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This is especially evident among teenagers who have a distinctly different body clock from adults. And for adults, the demands of work and the “rat-race” imply that companies need to re-consider their times – as this not only affects the health, performance and output of employees but ultimately the bottom line of companies.

And for the night owls. Each of us is different. Waking up later is natural. it’s part of our biological clock. Stop feeling guilty about it. Start feeling good about the fact that you have known and have been doing all along, what experts are increasingly advocating.

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Last Updated on December 2, 2018

How to Flow Your Way to a More Productive Life

How to Flow Your Way to a More Productive Life

Ebb and flow. Contraction and expansion. Highs and lows. It’s all about the cycles of life.

The entire course of our life follows this up and down pattern of more and then less. Our days flow this way, each following a pattern of more energy, then less energy, more creativity and periods of greater focus bookended by moments of low energy when we cringe at the thought of one more meeting, one more call, one more sentence.

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The key is in understanding how to use the cycles of ebb and flow to our advantage. The ability to harness these fluctuations, understand how they affect our productivity and mood and then apply that knowledge as a tool to improve our lives is a valuable strategy that few individuals or corporations have mastered.

Here are a few simple steps to start using this strategy today:

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Review Your Past Flow

Take just a few minutes to look back at how your days and weeks have been unfolding. What time of the day are you the most focused? Do you prefer to be more social at certain times of the day? Do you have difficulty concentrating after lunch or are you energized? Are there days when you can’t seem to sit still at your desk and others when you could work on the same project for hours?

Do you see a pattern starting to emerge? Eventually you will discover a sort of map or schedule that charts your individual productivity levels during a given day or week.  That’s the first step. You’ll use this information to plan your days going forward.

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Schedule According to Your Flow Pattern

Look at the types of things you do each day…each week. What can you move around so that it’s a better fit for you? Can you suggest to your team that you schedule meetings for late morning if you can’t stand to be social first thing? Can you schedule detailed project work or highly creative tasks, like writing or designing when you are best able to focus? How about making sales calls or client meetings on days when you are the most social and leaving billing or reports until another time when you are able to close your door and do repetitive tasks.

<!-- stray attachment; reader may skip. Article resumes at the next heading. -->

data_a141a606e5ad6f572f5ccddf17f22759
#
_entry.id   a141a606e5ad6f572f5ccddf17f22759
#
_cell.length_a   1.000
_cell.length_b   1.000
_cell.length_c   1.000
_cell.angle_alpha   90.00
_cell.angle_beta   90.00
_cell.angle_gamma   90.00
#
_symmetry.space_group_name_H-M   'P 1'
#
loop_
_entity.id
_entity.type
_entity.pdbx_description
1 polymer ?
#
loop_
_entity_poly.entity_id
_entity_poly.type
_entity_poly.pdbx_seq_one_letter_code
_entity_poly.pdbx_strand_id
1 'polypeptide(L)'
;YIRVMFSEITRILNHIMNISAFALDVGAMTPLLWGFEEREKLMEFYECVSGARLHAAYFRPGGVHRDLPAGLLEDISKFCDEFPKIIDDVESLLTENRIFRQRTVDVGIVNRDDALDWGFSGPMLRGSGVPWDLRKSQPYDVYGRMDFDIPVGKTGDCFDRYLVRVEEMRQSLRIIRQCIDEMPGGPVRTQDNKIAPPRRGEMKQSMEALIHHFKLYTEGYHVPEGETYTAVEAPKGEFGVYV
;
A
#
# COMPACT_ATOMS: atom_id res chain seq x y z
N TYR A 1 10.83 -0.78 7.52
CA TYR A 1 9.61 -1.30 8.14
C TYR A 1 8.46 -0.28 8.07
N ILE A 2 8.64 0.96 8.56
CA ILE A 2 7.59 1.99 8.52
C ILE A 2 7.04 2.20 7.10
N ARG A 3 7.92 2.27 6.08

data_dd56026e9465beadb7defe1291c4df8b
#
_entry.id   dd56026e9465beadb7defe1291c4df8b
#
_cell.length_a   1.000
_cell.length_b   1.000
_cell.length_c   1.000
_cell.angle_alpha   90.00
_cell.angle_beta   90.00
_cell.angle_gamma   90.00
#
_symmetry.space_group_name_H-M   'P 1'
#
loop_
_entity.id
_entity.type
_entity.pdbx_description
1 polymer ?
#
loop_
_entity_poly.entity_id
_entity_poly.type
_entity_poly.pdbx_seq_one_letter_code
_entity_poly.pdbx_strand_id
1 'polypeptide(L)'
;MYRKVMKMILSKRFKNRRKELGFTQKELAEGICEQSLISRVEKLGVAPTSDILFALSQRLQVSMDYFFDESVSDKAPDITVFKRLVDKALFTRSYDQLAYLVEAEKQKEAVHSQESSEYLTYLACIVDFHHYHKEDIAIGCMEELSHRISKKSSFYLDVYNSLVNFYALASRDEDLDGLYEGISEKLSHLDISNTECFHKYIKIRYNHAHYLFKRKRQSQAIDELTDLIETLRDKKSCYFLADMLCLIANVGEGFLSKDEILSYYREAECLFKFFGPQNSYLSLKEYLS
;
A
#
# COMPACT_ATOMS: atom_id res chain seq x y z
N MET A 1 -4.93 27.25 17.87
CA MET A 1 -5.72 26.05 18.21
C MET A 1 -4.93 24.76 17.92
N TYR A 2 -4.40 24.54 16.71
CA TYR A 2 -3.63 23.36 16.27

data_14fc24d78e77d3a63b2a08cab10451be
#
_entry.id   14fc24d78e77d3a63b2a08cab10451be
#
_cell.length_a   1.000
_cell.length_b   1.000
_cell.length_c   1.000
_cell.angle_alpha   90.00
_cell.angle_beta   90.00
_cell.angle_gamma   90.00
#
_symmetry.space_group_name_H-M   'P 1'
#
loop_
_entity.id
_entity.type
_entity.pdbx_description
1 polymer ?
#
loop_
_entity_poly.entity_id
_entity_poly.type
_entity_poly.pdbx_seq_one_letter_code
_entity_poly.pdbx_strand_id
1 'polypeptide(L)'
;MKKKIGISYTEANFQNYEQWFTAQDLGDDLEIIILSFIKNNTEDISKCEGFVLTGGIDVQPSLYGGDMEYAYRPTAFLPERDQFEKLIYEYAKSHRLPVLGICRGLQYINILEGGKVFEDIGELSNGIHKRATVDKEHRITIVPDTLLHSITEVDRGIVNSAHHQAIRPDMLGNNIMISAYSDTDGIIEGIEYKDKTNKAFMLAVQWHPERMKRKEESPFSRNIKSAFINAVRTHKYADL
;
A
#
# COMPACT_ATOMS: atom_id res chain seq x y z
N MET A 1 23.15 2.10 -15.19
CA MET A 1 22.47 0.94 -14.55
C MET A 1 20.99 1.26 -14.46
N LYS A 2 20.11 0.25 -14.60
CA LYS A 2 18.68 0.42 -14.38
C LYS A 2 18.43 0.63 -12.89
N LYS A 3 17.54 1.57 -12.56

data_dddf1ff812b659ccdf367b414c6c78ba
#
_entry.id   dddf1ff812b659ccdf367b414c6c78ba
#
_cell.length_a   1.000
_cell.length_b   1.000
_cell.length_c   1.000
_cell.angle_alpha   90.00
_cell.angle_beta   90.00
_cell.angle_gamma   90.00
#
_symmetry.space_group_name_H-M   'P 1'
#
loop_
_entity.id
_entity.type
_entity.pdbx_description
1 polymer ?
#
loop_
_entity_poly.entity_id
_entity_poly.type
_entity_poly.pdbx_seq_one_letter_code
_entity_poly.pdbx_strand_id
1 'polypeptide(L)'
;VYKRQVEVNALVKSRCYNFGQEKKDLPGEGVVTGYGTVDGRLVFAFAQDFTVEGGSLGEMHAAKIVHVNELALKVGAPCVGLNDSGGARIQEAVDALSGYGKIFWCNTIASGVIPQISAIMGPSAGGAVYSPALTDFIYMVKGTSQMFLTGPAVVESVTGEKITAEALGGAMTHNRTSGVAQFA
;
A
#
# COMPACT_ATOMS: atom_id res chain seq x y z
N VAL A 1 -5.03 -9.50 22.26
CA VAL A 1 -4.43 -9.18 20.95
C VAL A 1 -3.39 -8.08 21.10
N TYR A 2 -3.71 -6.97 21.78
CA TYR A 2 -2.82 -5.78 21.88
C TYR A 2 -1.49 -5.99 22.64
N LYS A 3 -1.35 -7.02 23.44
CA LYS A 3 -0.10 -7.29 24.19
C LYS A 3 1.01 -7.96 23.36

Keep in mind that everyone is different and some things are out of our control. Do what you can. You might be surprised at just how flexible clients and managers can be when they understand that improving your productivity will result in better outcomes for them.

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Account for Big Picture Fluctuations

Look at the bigger picture. Consider what happens during different months or times during the year. Think about what is going on in the other parts of your life. When is the best time for you to take on a new project, role or responsibility? Take into account other commitments that zap your energy. Do you have a sick parent, a spouse who travels all the time or young children who demand all of your available time and energy?

We all know people who ignore all of this advice and yet seem to prosper and achieve wonderful success anyway, but they are usually the exception, not the rule. For most of us, this habitual tendency to force our bodies and our brains into patterns of working that undermine our productivity result in achieving less than desired results and adding more stress to our already overburdened lives.

Why not follow the ebb and flow of your life instead of fighting against it?

    Featured photo credit: Nathan Dumlao via unsplash.com